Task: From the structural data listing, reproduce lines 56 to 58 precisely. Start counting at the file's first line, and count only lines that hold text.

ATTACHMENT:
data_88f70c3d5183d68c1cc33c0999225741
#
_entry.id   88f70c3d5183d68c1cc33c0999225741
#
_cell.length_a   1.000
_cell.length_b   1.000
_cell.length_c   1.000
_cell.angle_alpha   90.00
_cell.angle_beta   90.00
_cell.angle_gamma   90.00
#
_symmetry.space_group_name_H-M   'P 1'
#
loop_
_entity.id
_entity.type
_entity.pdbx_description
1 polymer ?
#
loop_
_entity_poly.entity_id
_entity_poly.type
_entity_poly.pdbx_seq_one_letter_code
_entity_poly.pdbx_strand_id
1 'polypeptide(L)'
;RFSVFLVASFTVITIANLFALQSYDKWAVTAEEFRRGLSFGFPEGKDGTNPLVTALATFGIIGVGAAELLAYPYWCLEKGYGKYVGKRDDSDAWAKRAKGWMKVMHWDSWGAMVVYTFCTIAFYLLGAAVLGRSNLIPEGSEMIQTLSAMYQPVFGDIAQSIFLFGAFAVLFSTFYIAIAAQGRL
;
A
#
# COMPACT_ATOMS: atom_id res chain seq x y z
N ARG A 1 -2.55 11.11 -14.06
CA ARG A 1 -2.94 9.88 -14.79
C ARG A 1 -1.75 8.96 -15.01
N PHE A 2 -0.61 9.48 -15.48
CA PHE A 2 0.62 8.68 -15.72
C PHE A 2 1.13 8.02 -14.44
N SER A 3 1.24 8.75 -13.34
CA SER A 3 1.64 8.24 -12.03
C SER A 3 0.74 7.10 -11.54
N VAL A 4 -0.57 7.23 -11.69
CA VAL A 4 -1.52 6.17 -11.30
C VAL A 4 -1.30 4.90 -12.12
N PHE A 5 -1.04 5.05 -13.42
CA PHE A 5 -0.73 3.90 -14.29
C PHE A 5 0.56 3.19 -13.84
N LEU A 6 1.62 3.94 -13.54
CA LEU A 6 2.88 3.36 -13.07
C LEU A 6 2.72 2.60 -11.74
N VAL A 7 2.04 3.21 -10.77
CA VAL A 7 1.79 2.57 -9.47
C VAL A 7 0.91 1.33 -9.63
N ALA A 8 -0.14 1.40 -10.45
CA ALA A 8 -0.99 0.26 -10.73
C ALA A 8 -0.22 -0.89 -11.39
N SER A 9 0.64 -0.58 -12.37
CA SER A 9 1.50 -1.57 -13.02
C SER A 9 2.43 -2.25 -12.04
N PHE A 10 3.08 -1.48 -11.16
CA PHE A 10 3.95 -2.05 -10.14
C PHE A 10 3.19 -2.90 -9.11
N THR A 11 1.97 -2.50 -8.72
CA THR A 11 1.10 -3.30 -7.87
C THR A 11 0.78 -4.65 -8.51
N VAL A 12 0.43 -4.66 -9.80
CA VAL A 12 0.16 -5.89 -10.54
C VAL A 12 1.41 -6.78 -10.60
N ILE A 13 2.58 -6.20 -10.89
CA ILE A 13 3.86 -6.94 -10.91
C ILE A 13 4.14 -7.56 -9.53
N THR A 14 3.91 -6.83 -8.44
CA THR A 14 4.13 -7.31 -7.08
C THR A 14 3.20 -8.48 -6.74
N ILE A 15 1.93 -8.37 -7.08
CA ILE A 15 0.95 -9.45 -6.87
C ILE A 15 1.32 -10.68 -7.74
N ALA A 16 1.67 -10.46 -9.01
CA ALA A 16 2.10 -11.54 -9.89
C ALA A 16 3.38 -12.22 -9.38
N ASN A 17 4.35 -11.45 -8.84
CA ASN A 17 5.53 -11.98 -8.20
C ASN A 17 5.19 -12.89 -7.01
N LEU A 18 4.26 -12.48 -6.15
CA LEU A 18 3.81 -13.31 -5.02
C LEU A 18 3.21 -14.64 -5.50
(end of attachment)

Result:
CA SER A 9 1.50 -1.57 -13.02
C SER A 9 2.43 -2.25 -12.04
N PHE A 10 3.08 -1.48 -11.16